May Whitty received her second and last Oscar nomination for her performance as Lady Beldon in Mrs. Miniver.
Lady Beldon is an archetype that has been seen and played millions of times: she is the cantankerous, cranky old lady who speaks her mind freely and is feared by everyone while having a more tender side that she rarely shows to other people. Nowadays, the role would probably be played by Maggie Smith (who in Downton Abbey has a scene that is almost identical to one of Whitty's scenes in this, even if as a whole Smith's role in the series is much more complex than Whitty's role in this). For most of the time, Whitty doesn't really have to do anything particularly challenging in terms of acting but she nonetheless catches the viewer's attention thanks to her screen-presence which is properly commanding as it should be and she makes you easily see why she is both feared and respected among the townspeople. For most of her scenes she has to do mainly one thing: bitch snobbishly. It's not much of an acting stretch and Whitty could do it in her sleep but she nonetheless does it quite wonderfully: each of her line-readings is pretty much perfect and she makes them properly entertaining without ever making her character too unlikeable. She is delightful in every scene she appears and leaves a strong mark without ever overshadowing the other actors. Her routine might not seem anything special as it looks effortless (and it probably is) but she actually adds a lot to the whole movie. Also, despite not sharing a great deal of screen-time with her, she shares a nice chemistry with Teresa Wright (who plays her niece) and Whitty does a good job in showing Lady Beldon's love towards Carol.
There are two scenes in which May Whitty gets the opportunity to explore the character a little more and she nails both of them, making Lady Beldon a more complex character than it seems at first. The first of these two scenes is the one in which Lady Beldon visits Kay to voice her disapproval over Vin's and Carol's marriage. It's a great moment in which May Whitty does a wonderful job in slowly revealing the motives behind Lady Beldon's hostile behavior: she too married at a young age and her husband died at war and she wants to spare her niece from same pain. Whitty is actually very moving in this scene and conveys beautifully the regret, the nostalgia and the tenderness for her lost love, and is truly great as she gradually softens up when Kay reminds her of what it's like to be in love. She plays the scene with welcome quietness and turns it in one of the most effective of the movie.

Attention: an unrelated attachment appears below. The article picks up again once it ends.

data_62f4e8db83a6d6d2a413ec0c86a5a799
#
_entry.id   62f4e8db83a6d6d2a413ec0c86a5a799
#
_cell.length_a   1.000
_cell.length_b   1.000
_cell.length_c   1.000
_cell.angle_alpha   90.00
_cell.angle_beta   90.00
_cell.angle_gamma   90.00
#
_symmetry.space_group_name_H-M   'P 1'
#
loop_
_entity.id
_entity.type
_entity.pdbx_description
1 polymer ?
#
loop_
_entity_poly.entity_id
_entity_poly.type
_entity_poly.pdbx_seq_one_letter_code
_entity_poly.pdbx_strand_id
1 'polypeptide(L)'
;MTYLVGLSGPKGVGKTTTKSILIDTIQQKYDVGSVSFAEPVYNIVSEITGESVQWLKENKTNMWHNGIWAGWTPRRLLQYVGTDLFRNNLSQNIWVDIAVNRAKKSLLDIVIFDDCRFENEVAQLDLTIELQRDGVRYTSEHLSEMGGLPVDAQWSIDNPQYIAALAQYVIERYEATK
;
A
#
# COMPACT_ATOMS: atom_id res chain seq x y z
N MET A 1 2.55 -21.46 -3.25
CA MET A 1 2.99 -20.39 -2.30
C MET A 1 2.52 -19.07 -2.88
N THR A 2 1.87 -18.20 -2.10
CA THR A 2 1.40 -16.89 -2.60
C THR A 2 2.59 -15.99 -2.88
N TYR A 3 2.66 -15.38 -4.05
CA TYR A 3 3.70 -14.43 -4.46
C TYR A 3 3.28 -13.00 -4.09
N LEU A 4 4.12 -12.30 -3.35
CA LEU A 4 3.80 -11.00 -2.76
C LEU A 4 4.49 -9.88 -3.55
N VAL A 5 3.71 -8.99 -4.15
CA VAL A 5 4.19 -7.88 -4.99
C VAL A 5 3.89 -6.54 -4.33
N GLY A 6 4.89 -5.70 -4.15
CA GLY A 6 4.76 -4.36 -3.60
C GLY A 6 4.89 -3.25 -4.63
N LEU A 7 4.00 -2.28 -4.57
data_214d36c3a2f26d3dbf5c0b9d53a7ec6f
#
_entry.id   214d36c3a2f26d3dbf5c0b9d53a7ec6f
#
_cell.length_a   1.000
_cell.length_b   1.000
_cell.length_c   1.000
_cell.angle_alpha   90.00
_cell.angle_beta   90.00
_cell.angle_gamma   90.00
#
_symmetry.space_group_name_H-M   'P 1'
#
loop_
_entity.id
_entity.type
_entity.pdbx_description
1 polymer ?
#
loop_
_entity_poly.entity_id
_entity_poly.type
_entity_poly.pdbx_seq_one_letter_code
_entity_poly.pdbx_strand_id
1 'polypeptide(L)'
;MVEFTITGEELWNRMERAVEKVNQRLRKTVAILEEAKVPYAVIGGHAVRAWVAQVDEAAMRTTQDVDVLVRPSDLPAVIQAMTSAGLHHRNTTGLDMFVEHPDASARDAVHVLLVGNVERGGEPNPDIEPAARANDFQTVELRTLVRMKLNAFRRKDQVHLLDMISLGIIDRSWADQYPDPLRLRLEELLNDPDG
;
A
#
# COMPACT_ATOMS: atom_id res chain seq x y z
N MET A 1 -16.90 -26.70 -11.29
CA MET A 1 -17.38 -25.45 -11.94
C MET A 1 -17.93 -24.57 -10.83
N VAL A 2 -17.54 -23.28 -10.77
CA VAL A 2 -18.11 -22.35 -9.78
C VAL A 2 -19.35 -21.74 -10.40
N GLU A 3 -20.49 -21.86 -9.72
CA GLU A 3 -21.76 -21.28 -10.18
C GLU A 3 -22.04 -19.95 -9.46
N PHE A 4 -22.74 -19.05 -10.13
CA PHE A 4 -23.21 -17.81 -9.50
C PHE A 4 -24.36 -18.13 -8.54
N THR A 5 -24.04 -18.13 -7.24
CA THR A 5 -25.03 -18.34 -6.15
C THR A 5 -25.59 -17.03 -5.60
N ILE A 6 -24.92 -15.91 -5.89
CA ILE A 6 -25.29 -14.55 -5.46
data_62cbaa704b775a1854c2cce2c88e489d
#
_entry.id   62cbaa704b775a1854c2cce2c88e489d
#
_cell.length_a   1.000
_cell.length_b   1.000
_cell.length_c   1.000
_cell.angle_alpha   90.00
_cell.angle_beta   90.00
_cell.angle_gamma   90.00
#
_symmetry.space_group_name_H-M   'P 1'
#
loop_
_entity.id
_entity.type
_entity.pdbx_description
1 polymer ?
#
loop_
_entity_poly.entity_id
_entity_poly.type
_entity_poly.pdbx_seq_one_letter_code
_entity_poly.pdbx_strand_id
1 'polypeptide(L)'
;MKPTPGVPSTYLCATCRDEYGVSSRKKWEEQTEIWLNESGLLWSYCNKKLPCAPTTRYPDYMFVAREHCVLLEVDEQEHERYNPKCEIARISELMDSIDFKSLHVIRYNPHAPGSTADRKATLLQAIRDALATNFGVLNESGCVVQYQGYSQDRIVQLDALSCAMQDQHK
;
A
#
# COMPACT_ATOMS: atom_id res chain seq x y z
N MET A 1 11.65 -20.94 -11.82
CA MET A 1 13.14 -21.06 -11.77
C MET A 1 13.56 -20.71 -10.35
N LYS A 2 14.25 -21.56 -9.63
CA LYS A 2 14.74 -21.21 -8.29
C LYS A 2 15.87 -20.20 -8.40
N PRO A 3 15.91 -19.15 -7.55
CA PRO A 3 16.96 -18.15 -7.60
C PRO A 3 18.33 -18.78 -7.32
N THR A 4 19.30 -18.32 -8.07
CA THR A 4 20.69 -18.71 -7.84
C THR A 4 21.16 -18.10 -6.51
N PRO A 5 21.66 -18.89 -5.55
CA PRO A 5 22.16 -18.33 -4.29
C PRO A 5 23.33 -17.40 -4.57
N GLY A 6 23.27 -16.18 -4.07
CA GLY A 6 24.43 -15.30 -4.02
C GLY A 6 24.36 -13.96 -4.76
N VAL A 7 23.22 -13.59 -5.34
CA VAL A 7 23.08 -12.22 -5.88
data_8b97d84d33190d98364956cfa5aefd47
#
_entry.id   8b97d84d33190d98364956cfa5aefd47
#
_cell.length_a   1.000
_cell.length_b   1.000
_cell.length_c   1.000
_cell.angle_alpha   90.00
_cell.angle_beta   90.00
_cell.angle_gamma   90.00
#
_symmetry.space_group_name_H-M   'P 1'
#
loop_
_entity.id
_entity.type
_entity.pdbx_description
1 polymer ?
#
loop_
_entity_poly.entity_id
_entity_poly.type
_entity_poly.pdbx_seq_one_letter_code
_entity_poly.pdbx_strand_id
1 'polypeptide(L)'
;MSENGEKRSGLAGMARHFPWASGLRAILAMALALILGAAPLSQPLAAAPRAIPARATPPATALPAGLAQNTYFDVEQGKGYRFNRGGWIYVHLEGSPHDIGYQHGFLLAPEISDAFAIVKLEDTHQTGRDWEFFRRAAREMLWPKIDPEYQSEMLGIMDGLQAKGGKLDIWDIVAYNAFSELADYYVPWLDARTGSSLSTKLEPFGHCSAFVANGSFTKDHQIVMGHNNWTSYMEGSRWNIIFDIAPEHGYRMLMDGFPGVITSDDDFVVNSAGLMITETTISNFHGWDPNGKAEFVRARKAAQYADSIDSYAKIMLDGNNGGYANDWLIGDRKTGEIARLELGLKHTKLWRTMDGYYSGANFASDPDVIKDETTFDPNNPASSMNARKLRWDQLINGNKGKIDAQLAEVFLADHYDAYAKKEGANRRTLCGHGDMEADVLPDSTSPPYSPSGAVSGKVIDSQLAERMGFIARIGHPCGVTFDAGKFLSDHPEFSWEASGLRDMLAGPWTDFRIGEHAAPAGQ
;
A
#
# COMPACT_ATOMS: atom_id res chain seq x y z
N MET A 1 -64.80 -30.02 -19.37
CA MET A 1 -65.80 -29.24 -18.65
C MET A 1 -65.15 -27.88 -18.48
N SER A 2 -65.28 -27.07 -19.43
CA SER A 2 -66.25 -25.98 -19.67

The second scene is actually her best, and it takes place at the annual flower contest: Lady Beldon wins every year but this time the townspeople are rooting for the stationmaster, Mr. Ballard (Henry Travers in an Oscar-nominated performance), to win. Lady Beldon has to announce the winner, and she sees that the judges have voted for her: and then, she has a truly amazing moment in which she realizes that they voted for her just because of who she is and through her facial expression Whitty conveys masterfully Lady Beldon's sadness and disappointment as well as her dignity, pride and sense of justice, building up perfectly to the moment in which she finally announces Ballard as the winner of the first prize. And her following speech is both hilarious ("We Beldons are not used to competitors... In the old days, we just lopped off their heads") and touching ("But if I had to lose, there's no man I'd sooner lose to than James Ballard"). She also is very good in the final scene of the movie in which she delivers some silently heartbreaking reactionary moments.
Overall, May Whitty doesn't have a particularly challenging role in Mrs. Miniver but even if she could do her routine in her sleep, it still is a lot of fun and when she has a chance to do more, she thrives. It's a very entertaining turn with some strong dramatic moments that makes the movie a better experience.